Future mumbles. So does Lil Wayne. Kodak Black mumbles, too. If you’ve followed popular rap music for the past couple of years, you’ve observed the rise of the term “mumble rap,” which is ostensibly a strain of hip-hop that prizes woozy, marble-mouthed flows over the clarity and urgency of traditional rapping by the likes of Kendrick Lamar. “It’s all about being lit,” Lil Uzi Vert once explained, while not explaining anything.
There are two ways to think about “mumble rap.” First, as a loose contemporary hip-hop subgenre that apparently includes rappers such as Lil Uzi Vert and 21 Savage as well as the other, aforementioned examples. I say “apparently” because — outside of being young, and being black, and being rappers — Lil Uzi Vert and 21 Savage don’t have much in common. They’re two very different personas who make very different rap music.
Which brings us to the other way to think about “mumble rap” — as a reclaimed pejorative that fails as a musical description, and that gets trickier to define the more rappers it encompasses.
The sentiment has been kicking around since last April, thanks largely to Desiigner’s no. 1 single, “Panda” — a song so wildly unintelligible that the rapper spent 90 percent of his video interviews last year repeating the lyrics slowly so that fans could understand what he’s even saying on it. Two months later, Wiz Khalifa used the term “mumble rap” on Hot 97 to describe “lil homies” who “don’t want to rap” as hip-hop’s dominant fad, prompted by an Ebro question regarding Lil Yachty and Lil Uzi Vert.
But it was Pete Rock who truly popularized the term in September when he criticized Yachty in a couple of Instagram captions, following the upstart’s comments on the Notorious B.I.G. being “overrated” and disparaging of ’90s rappers and their fans as “old and washed up.” Once Yachty shot back at Pete Rock, fans and critics rallied around “mumble rap” as hip-hop’s great generational fissure — even as Yachty himself has pointed out that he doesn’t really mumble on songs. “I’m not saying I really be spitting,” he recently told The Breakfast Club, “but I feel like I open up my mouth, or I be harmonizing and singing. I’m not tripping. As long as I continue to prosper, I’ll take mumbling to the top.”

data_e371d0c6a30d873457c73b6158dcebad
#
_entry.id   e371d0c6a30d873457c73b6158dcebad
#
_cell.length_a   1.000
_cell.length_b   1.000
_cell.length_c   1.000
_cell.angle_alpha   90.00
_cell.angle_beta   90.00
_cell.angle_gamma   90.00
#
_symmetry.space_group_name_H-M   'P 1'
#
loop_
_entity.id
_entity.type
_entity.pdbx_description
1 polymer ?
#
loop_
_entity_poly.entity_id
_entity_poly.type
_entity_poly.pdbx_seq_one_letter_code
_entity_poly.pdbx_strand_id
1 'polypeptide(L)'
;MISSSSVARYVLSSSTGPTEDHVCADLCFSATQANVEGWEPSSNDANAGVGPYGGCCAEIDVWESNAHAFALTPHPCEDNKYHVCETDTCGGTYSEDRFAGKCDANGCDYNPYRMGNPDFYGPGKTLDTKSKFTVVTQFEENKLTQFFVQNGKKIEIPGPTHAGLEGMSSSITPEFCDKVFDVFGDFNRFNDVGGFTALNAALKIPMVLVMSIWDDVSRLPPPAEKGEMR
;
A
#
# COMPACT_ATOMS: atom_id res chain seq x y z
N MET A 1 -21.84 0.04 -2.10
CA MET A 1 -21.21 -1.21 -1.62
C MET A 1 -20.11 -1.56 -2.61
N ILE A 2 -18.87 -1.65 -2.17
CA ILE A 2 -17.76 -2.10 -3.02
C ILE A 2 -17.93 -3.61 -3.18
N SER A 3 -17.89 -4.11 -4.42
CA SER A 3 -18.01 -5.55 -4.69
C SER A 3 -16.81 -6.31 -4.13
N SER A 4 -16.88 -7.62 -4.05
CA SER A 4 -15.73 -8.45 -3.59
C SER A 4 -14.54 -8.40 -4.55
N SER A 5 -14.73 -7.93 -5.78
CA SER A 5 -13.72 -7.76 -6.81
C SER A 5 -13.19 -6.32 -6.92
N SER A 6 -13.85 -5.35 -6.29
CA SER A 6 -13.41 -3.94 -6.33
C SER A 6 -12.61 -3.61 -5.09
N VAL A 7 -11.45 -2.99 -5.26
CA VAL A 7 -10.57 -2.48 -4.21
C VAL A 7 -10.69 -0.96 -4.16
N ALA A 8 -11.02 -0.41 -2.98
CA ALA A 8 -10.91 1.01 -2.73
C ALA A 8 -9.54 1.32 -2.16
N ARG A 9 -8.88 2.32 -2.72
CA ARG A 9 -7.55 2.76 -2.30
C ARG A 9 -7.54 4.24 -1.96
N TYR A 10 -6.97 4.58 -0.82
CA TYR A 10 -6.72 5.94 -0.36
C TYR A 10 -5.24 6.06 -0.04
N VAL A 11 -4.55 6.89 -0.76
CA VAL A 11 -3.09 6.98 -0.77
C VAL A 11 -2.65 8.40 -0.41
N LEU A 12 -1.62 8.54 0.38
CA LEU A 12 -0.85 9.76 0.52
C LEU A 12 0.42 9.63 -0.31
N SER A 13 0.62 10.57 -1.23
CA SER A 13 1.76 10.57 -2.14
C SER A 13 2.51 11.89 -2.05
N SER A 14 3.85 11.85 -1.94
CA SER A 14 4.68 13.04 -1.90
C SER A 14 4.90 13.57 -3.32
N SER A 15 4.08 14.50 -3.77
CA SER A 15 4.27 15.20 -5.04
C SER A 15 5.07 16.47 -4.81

Granted, most popular subgenre terms become reductive after a point. “Trap,” which theoretically describes hard Atlanta street rap, has somehow come to include all bass-heavy synth beats with stuttering hi-hats, regardless of where they come from or what kind of rapping goes over those beats. But “mumble rap” is more ill-fated than “trap,” “gangsta,” “backpack,” or “boom bap” — or even “mumblecore,” which is now an accepted genre of film — given that the term is, by design, more a messy put-down than a coherent musical (or aesthetic) assessment. If anything, the term is helpful at least as confirmation that young rappers, like them or not, are making new sounds and rendering themselves purely unintelligible to closed minds, as hip-hop has always done.
All that said, Yachty doesn’t mumble. He babbles excitedly like a parent talking to a happy infant, but mumbling — commonly defined as speaking at an imperceptibly weak volume — isn’t really his style. Young Thug mumbles sometimes, but he mostly yelps and wails. That’s his vocal talent. Not mumbling. And the fact that two of the poster children for “mumble rap” don’t actually mumble on songs is the red flag that the term isn’t a useful subcategorization, but rather a point of gratuitous intergenerational conflict about musical taste. Such is the true nature of “mumble rap,” a term that has never been about actual mumbling so much as it’s really about discomfort with how a generation of young musicians has chosen to use their voices in strange, unprecedented ways, and against the wishes of their parents and forefathers.
Unless, of course, you’re talking about Desiigner. He’s definitely mumbling.